Twenty Third Sunday after Pentecost
But our conversation is in heaven, from whence also we look for the Saviour, the Lord Jesus Christ, who will reform the body of our lowliness, made like to the body of his glory, according to the operation whereby he is able to subdue all things unto himself.
Today’s epistle is from St. Paul writing to the Philippians. In contrast to many of his other epistles, which are specifically addressed to dealing with serious problems in the churches that he founded, the overall message of the epistle to the Philippians is one of thanksgiving. St. Paul writes in gratitude from prison of the Philippians’ generosity and support for his ministry. There is the occasional note of warning, such as in the passage we heard today, not to follow those who are enemies of the cross of Christ and mind earthly things. The Philippians are reminded that their true commonwealth is in heaven, from whence they should look for the coming of the Saviour who will at the last judgement transform their lowly bodies into the likeness of his glorious body.
It is important to emphasise that Philippi was a Roman colony. When St. Paul told them that their true commonwealth is in heaven, he was explicitly contrasting the Philippians’ status as a Roman colony with their true status as citizens of the Kingdom of Christ. It is usually rightly emphasised that the focus of St. Paul’s mission as Apostle to the Gentiles was that it was not necessary for them to become circumcised Jews into order to be members of the new covenant people of God, the Body of Christ. But what is less commonly noted is that his message of the Kingdom of Christ was in direct opposition to the claims of the Roman emperor. The cult of the Emperor was still in the early stages of its development in St. Paul’s time, but it was seen as an acknowledgment of the basis on which the civilised world rested. Roman rule may have been brutal at times, but it was recognised as providing stability and order. It therefore seemed reasonable to suppose that the emperor was himself a divinity. In contrast to this St. Paul proclaimed not Kyrios Kaiser, but Kyrios Christos, not Caesar is Lord, but Jesus is Lord. He did not deny that the powers that be were ordained of God in the present age, but he emphatically stated that they were not the ultimate authority. He proclaimed that there was another King, one called Jesus, and in so doing seemed to turn the world upside down (Acts 17). Whereas the pagan subjects of Rome proclaimed that Caesar is Lord and looked on him as their Saviour, St. Paul proclaimed that Jesus is Lord, and that Christians must look to him as their Saviour. For St. Paul and the early Christians faith was not a purely private matter which had no bearing on the public realm. The proclamation of the good news of the Kingdom of Christ as the true Lord of the world was in direct opposition to the contemporary pagan cult of the strong leader, the Roman emperor, who viewed himself, and was acclaimed by his subjects as the lord of the world. When the later martyrs were killed for refusing to participate in the imperial cult they were simply following out in their lives what St. Paul had taught, namely that it is Jesus and not Caesar who is the true Lord.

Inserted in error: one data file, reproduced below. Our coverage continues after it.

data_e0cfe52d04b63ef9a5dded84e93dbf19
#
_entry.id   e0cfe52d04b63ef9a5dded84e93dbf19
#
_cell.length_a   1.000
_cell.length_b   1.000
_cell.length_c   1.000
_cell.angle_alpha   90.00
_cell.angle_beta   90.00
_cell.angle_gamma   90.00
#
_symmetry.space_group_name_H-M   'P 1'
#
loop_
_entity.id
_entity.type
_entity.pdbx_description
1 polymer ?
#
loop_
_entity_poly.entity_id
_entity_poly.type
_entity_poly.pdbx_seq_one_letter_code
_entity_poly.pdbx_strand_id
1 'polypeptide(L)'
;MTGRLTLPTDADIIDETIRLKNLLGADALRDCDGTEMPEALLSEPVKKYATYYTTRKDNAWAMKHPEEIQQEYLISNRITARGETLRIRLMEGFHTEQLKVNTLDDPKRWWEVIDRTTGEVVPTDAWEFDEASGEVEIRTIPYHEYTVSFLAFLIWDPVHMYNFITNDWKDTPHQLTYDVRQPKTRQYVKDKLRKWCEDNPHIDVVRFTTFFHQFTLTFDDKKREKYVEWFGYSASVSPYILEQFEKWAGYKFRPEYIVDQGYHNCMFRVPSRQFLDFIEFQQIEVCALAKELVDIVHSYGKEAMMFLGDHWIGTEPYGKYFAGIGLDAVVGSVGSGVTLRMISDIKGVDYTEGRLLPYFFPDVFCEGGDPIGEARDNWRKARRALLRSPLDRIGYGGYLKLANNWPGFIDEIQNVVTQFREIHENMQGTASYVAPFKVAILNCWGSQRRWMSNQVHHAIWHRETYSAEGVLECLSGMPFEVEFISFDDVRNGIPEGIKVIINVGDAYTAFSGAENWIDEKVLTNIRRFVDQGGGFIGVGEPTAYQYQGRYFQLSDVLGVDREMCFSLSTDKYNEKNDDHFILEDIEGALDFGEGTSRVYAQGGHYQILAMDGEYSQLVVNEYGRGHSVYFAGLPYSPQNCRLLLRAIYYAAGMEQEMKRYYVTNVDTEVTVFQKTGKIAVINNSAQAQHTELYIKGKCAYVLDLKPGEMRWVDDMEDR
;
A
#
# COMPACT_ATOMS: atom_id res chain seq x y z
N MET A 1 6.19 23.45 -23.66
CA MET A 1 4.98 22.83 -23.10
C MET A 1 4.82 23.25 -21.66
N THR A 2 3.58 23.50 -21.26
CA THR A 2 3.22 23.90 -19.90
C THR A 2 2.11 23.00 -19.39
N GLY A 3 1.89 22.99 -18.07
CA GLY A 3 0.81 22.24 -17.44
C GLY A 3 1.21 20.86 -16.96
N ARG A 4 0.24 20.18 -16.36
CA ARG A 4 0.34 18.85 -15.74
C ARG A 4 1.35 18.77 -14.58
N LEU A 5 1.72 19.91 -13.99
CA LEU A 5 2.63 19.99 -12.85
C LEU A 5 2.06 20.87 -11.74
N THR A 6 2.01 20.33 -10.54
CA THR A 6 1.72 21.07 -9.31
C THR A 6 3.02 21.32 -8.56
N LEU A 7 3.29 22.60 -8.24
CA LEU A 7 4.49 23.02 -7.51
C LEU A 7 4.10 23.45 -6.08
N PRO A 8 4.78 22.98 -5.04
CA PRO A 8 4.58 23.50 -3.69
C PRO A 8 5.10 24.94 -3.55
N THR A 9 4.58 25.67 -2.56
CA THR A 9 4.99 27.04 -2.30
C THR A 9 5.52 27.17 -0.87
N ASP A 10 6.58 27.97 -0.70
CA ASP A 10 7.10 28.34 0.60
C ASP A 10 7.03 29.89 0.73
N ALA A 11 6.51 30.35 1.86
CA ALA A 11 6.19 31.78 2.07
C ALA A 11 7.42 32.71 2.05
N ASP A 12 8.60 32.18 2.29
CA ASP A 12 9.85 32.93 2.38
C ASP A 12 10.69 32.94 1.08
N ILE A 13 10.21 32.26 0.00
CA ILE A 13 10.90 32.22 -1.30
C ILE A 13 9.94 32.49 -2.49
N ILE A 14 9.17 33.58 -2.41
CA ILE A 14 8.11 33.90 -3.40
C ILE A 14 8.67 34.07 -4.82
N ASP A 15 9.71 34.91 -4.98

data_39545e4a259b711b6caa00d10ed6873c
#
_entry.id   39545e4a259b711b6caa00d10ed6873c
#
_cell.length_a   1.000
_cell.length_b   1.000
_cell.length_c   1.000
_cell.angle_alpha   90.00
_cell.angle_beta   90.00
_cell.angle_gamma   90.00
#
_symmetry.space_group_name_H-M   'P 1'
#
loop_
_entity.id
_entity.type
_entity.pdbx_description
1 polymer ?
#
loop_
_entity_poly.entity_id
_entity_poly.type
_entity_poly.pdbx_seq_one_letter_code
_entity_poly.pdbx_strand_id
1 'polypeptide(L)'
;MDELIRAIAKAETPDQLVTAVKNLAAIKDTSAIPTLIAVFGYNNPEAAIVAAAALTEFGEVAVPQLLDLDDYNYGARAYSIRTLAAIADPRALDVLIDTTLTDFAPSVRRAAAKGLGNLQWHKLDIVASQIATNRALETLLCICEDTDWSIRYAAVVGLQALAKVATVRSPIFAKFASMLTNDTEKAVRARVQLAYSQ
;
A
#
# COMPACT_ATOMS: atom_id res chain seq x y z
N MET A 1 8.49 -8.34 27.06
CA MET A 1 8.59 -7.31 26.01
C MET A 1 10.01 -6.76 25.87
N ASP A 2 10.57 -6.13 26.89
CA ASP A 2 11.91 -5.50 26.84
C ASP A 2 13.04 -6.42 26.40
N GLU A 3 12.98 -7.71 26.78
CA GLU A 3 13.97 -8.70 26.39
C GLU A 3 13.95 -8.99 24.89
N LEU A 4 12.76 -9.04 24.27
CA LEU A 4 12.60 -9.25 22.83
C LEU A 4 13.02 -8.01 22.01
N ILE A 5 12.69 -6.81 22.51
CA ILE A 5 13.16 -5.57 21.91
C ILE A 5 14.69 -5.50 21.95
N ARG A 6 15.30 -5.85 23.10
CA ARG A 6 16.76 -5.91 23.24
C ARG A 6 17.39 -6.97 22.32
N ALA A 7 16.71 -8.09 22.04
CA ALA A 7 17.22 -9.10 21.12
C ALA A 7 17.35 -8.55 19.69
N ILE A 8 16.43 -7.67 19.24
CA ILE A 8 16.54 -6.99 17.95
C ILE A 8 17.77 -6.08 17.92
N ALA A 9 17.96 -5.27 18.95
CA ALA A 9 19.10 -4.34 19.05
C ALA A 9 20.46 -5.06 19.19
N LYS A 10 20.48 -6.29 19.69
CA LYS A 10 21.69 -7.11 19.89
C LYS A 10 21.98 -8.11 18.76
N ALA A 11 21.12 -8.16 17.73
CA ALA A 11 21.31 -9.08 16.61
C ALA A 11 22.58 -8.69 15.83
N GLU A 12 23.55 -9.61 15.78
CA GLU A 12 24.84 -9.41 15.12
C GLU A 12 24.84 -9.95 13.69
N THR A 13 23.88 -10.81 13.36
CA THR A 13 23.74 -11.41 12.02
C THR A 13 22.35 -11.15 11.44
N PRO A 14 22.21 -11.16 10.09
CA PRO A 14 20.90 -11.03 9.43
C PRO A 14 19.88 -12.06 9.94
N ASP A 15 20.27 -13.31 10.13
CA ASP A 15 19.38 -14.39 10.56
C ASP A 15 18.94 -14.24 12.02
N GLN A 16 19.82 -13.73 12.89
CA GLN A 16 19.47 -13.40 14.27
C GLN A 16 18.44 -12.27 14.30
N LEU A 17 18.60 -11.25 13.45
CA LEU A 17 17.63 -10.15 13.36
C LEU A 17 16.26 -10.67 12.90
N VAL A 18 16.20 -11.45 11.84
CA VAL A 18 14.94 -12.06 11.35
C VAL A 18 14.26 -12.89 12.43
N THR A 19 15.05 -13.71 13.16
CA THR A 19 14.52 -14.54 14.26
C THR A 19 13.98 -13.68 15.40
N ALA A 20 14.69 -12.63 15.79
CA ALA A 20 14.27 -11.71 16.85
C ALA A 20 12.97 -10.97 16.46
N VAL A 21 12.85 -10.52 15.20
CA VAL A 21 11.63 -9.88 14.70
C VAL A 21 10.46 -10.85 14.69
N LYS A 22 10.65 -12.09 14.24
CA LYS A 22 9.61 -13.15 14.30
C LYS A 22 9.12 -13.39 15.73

It is also important to note that while St. Paul emphasises that their true commonwealth is in heaven (what St. Augustine later called the city of God in contrast to the city of this world), he emphatically states that the Christian hope is not for the abandonment of the material realm for the spiritual realm. It is rather for the resurrection of the body and indeed for the transformation of the whole created order in a new heaven and a new earth. Jesus taught his disciples to pray for the coming of the Kingdom of God on earth as it is in heaven, not for the abandonment of the material realm for the spiritual realm. The faith of the incarnation was that the Word was made flesh and dwelt among us and that matter could ultimately be redeemed and sanctified. By this St. Paul did not mean the body in its present fallen state (which he called our lowly bodies), but rather the resurrected body of Christ, whose members Christians had become through the regenerating waters of baptism and whose lives were sustained by feeding in the Eucharist. When Jesus rose from the dead and became the first fruits of them that slept he also opened the gateway to life for all who trusted in him. The sufferings of this present time were not worthy to be compared to the glory that will be revealed in us, in that day when God will be all in all and our lowly bodies will be transformed into the likeness of his glorious body, by the power whereby he is able to subdue all things to himself.
The knowledge that our true commonwealth is not in this world, but in the Kingdom of God enables us to look at the whole of life from a different perspective. An early Christian writer (the epistle of Diognetus) put it like this: “Christians are not distinguished from the rest of mankind by country or language or customs. While they live in cities both Greek and oriental, as falls to the lot of each, and follow the customs of the country in dress, food and general manner of life, they display the remarkable and confessedly surprising status of their citizenship. They live in countries of their own, but as sojourners. They share all things as citizens. They suffer all things as foreigners. Every foreign land is their native place, every native place is foreign… They pass their life on earth, but they are citizens in heaven. They obey the established laws, but they outdo the laws in their own lives. They love all men, and are persecuted by all. They are not understood, and condemned. They are put to death, and yet made alive.”
Let us make these rousing words our own today. “Live in the world, but as strangers. Live as strangers, but in the world.”